After much discussion, WeWork finally dropped its S-1 filing with the SEC today as it makes preparations for its IPO. While the company has been producing sizable revenues the past few years, the company didn’t disclose everything I think it needed to in order for investors to make a judgment about its financial future.
It’s not as though WeWork hasn’t tried to give us some insight in its S-1. One of WeWork’s core operating metrics is “contribution margin including non-cash GAAP straight-line lease cost” (or what I will abbreviate just this one time as CMINCGAAAPSLLC). Through this metric, the company offers us a single number into the health of its business — essentially a way for investors to understand the performance of the company’s mature office locations.
What’s missing here though is that WeWork has aggregated its finances for hundreds of locations down to a summary statistic, complemented with a huge amount of text devoted to describing the evolution of a property from lease signing to mature profit-making office. At no time does the company describe the contribution margin and how it changes throughout the course of a single lease. Instead, it provides the following completely numbers-free chart showing that … it makes more money as time goes on.How even the best marketplace startups get paralyzed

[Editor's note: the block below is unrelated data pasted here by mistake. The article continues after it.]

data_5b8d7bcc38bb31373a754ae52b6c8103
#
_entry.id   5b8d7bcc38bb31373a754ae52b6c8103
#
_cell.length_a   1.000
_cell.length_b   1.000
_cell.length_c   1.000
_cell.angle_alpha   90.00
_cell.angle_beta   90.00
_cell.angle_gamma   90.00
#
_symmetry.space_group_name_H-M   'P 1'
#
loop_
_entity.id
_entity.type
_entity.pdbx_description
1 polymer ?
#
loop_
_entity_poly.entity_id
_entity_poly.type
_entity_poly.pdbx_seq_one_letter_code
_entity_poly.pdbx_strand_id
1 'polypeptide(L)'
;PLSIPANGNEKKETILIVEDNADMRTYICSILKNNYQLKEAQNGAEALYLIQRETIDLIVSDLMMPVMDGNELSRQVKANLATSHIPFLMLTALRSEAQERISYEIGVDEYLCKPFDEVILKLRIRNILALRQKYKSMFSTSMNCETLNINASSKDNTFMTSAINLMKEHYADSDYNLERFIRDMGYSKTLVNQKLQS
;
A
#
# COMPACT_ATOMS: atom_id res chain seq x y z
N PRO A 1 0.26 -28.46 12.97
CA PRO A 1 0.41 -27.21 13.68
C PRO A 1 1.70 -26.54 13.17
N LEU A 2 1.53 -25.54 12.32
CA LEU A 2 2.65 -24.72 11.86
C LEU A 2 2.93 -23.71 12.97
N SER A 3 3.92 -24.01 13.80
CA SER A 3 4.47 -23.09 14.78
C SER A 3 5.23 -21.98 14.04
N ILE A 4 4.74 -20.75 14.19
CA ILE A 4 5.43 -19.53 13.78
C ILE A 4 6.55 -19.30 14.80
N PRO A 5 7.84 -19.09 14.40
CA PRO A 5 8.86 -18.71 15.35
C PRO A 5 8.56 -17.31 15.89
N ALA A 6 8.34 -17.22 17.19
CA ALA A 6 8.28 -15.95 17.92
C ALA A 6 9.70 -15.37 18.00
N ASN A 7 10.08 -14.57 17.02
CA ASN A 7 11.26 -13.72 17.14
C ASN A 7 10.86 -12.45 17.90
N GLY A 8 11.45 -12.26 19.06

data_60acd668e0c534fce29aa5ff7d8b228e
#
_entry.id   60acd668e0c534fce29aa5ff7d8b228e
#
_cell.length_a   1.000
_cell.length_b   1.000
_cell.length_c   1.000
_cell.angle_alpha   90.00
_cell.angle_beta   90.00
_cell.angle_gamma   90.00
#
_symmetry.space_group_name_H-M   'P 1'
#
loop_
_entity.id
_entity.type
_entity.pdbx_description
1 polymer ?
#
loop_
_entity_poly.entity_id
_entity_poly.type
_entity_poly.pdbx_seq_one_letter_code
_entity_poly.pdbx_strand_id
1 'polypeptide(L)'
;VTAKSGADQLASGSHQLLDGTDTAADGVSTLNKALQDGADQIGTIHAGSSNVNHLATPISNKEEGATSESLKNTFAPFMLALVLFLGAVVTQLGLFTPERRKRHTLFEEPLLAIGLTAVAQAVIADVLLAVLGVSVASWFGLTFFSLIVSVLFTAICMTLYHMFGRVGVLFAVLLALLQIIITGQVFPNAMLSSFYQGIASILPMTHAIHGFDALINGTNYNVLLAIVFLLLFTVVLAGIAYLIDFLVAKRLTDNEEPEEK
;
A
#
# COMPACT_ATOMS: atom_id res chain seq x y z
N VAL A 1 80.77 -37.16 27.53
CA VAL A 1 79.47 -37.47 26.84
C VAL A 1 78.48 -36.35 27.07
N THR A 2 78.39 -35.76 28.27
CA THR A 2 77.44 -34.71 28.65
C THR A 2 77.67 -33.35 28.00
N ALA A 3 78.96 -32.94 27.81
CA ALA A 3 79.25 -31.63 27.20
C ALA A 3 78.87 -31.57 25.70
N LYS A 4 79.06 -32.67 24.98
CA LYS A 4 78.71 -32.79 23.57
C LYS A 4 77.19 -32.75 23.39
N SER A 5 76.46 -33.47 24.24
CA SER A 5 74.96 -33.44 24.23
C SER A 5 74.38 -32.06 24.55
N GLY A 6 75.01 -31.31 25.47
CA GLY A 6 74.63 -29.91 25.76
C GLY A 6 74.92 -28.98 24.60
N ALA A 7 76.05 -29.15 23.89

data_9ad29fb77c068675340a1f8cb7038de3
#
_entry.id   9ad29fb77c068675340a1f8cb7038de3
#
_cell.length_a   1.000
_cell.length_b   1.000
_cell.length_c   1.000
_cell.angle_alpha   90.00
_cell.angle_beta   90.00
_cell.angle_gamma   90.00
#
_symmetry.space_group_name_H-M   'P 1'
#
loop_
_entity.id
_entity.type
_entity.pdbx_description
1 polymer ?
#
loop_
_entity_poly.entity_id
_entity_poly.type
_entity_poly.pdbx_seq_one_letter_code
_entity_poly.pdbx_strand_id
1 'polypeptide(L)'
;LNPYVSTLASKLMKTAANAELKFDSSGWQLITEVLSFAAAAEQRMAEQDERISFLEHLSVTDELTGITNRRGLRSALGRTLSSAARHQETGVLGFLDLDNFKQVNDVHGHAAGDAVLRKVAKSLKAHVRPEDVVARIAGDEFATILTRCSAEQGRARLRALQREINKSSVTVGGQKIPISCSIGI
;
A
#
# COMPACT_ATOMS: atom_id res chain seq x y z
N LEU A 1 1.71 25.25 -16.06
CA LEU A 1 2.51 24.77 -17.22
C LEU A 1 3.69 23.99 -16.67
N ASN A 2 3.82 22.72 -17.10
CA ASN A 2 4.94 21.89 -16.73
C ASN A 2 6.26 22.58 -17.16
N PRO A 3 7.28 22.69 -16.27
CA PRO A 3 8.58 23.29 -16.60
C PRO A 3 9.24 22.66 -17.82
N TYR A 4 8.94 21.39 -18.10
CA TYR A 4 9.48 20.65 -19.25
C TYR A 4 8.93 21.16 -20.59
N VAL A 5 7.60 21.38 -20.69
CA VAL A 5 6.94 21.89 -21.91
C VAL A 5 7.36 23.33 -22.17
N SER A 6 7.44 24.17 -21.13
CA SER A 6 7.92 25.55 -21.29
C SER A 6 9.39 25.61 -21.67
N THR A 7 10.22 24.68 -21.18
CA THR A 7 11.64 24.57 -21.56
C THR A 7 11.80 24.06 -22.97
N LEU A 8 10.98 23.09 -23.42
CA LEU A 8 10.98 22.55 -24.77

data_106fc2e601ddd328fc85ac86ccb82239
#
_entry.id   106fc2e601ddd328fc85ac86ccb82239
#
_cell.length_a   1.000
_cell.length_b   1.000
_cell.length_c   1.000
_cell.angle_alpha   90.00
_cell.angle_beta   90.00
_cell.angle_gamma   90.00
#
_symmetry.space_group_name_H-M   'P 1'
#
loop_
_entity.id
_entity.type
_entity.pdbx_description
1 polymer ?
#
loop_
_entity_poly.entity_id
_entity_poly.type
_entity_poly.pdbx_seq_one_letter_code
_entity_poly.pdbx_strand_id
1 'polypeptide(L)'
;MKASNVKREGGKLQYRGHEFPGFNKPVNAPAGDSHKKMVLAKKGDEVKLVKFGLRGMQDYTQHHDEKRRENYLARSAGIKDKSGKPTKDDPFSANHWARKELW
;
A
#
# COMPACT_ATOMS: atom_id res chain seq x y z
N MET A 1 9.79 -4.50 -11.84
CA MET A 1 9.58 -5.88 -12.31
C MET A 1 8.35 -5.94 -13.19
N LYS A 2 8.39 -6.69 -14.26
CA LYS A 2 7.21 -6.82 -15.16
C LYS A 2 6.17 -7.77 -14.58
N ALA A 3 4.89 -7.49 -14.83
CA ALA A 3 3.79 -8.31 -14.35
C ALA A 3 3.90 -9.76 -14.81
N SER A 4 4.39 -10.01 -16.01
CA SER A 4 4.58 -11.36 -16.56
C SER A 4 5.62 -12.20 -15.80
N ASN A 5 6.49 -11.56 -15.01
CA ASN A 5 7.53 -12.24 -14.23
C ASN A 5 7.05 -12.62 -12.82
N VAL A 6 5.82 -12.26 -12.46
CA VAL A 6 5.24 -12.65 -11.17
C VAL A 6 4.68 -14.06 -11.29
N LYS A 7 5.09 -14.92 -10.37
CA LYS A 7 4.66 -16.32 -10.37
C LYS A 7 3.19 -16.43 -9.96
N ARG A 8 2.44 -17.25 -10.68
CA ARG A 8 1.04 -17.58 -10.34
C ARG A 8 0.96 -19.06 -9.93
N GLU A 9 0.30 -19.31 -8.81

Marketplaces are hard to build. You have to generate both supply and demand, and if that isn’t bad enough, you then have to work to match both sides of the marketplace to get a transaction to clear (and therefore generate revenue).